Software giant Microsoft Corp is confident that its search product Bing can fill the gap in Australia if Google pulls its search over required payments to media outlets, Australian Prime Minister Scott Morrison said yesterday.
Australia has introduced laws that would force Internet giant Google and social media heavyweight Facebook Inc to negotiate payments to domestic media outlets whose content links drive traffic to their platforms.
However, the firms have called the laws unworkable and last month said they would withdraw key services from Australia if the regulations went ahead.
Those services include Google’s search engine, which has 94 percent of the country’s search market, according to industry data.
Microsoft chief executive officer Satya Nadella has since spoken with Morrison about the new rules, the tech company told reporters, and Morrison said the software company was ready to grow the presence of its search tool Bing, the distant No. 2 player.
“I can tell you, Microsoft’s pretty confident, when I spoke to Satya,” Morrison told reporters in Canberra, without giving further detail of the conversation.
“We just want the rules in the digital world to be the same that exist in the real world, in the physical world,” Morrison added.
A Microsoft spokeswoman confirmed that the discussion took place, but declined to comment, because the company was not directly involved in the laws.
“We recognize the importance of a vibrant media sector and public interest journalism in a democracy and we recognize the challenges the media sector has faced over many years through changing business models and consumer preferences,” the spokeswoman said.
Google declined to comment.
A day earlier, Australian Treasurer Josh Frydenberg said that Facebook chief executive officer Mark Zuckerberg had requested a meeting over the law, and that they had talked, but that he would not back down on the change.
At an Australian Senate hearing into the laws, Australian Department of the Treasury Deputy Secretary of Markets Meghan Quinn said the Australian government would have limited ability to intervene if Google’s departure hurt businesses that rely on its search function.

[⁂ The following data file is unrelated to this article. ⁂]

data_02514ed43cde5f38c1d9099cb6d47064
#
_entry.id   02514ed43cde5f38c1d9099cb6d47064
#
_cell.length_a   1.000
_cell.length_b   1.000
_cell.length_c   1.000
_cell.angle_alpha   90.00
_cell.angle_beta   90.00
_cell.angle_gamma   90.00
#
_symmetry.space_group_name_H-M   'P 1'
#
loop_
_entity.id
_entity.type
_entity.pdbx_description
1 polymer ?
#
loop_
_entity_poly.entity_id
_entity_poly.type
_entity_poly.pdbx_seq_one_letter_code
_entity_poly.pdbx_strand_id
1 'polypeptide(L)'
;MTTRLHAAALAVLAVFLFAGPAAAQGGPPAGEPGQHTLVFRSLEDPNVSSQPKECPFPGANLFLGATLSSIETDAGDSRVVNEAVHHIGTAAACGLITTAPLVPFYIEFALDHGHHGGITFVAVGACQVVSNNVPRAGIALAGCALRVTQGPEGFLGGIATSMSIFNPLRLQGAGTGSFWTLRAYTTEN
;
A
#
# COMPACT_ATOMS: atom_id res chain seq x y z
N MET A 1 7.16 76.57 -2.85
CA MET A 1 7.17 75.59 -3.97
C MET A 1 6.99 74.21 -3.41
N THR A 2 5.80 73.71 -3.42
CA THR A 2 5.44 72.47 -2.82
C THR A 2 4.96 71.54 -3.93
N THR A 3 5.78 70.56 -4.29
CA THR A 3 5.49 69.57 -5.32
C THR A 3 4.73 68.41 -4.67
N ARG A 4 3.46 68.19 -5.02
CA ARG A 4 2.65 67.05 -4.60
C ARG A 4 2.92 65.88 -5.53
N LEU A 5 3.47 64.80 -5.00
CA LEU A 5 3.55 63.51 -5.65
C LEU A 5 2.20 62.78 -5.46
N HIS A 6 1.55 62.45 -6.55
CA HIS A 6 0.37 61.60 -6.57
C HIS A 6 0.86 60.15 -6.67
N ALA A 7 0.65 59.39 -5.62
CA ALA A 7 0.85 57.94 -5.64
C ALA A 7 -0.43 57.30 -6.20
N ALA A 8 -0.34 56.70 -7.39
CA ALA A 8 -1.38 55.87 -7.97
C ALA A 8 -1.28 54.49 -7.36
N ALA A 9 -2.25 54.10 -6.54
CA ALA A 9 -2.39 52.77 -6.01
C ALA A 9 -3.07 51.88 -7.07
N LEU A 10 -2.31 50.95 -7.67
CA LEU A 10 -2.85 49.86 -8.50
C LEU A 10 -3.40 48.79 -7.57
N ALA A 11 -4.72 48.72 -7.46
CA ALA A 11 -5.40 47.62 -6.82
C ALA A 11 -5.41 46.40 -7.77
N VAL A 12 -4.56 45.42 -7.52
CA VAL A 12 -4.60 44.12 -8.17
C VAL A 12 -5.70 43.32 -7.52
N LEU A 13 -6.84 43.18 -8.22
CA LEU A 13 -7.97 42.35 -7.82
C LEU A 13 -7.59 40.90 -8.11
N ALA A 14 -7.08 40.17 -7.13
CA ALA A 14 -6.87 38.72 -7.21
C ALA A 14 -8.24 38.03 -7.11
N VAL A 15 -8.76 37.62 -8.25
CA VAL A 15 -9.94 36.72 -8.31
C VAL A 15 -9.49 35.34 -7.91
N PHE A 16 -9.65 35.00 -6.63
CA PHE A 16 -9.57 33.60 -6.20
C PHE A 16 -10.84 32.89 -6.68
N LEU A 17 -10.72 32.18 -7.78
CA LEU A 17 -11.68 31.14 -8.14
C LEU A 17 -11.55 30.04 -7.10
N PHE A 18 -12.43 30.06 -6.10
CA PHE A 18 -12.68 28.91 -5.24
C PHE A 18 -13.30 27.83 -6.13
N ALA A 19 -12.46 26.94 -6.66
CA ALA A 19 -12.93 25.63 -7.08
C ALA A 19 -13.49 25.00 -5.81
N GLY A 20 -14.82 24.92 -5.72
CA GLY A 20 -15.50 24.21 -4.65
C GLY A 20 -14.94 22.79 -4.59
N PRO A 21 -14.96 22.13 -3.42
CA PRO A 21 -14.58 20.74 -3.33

“The [media bargaining] code doesn’t prevent the wholesale withdrawal of services, and there’s difficulty in any of the legislative mechanisms we’ve got for someone to [be forced to] provide a service,” Quinn said.
Cash-strapped developer China Evergrande Group (恆大集團) has begun repaying investors in its wealth management products with real estate, said Hengda Real Estate Group Co Ltd (恆大地產), its main unit. Evergrande, with more than US$300 billion in liabilities, is in the throes of a liquidity crisis that has left it racing to raise funds to pay its many lenders and suppliers. It has a bond interest payment of US$83.5 million due on Thursday. The company said on WeChat on Saturday that investors interested in redeeming wealth management products for physical assets should contact their investment consultants or visit local offices. Financial news outlet Caixin on
WORK SUSPENDED: A Taiwanese maker of golf club heads said that it expects the situation to normalize next quarter, thanks to rising vaccination rates in Vietnam Several Taiwanese manufacturers in Vietnam have been struggling with production problems over the past few weeks, as the country’s south remains under a COVID-19 lockdown. Pou Chen Corp (寶成工業), an original design manufacturer for international footwear brands, said that production at its factory in Ho Chi Minh City has ground to a halt, so it expects a significant drop in revenue at that factory from July to last month. If the COVID-19 outbreak in southern Vietnam subsides in the fourth quarter of this year and employees are allowed to return to work, they might be able to put in some overtime,
‘CORE VALUES’: The contract chipmaker did not specify why the employees were dismissed, but media reports said they had leaked information about customer orders Taiwan Semiconductor Manufacturing Co (TSMC, 台積電) has fired seven of its employees for violating the company’s “core values,” the world’s largest contract chipmaker said yesterday. While the company did not disclose exactly why it fired the seven employees, local media reports earlier in the day said that the employees had leaked confidential information about customer orders. In a statement, the company said that it fired the seven at once, adding that it released an internal notice last week to inform the entire company of the move ahead of the four-day Mid-Autumn Festival holilday, which ended on Tuesday. TSMC said it fired the seven
Medigen Vaccine Biologics Corp’s (高端疫苗) board of directors yesterday approved a proposal to conduct a phase 3 clinical trial of its COVID-19 vaccine in Europe, it said yesterday. The final stage of human tests, if approved by the European Medicines Agency (EMA), would mark a big milestone in the COVID-19 vaccine development of Medigen, which has so far completed phase 1 and 2 clinical trials in Taiwan and is conducting a small phase 3 clinical trial in Paraguay. Medigen in July consulted the EMA about conducting clinicial trials of its vaccine and it received a “positive response” from the agency, the company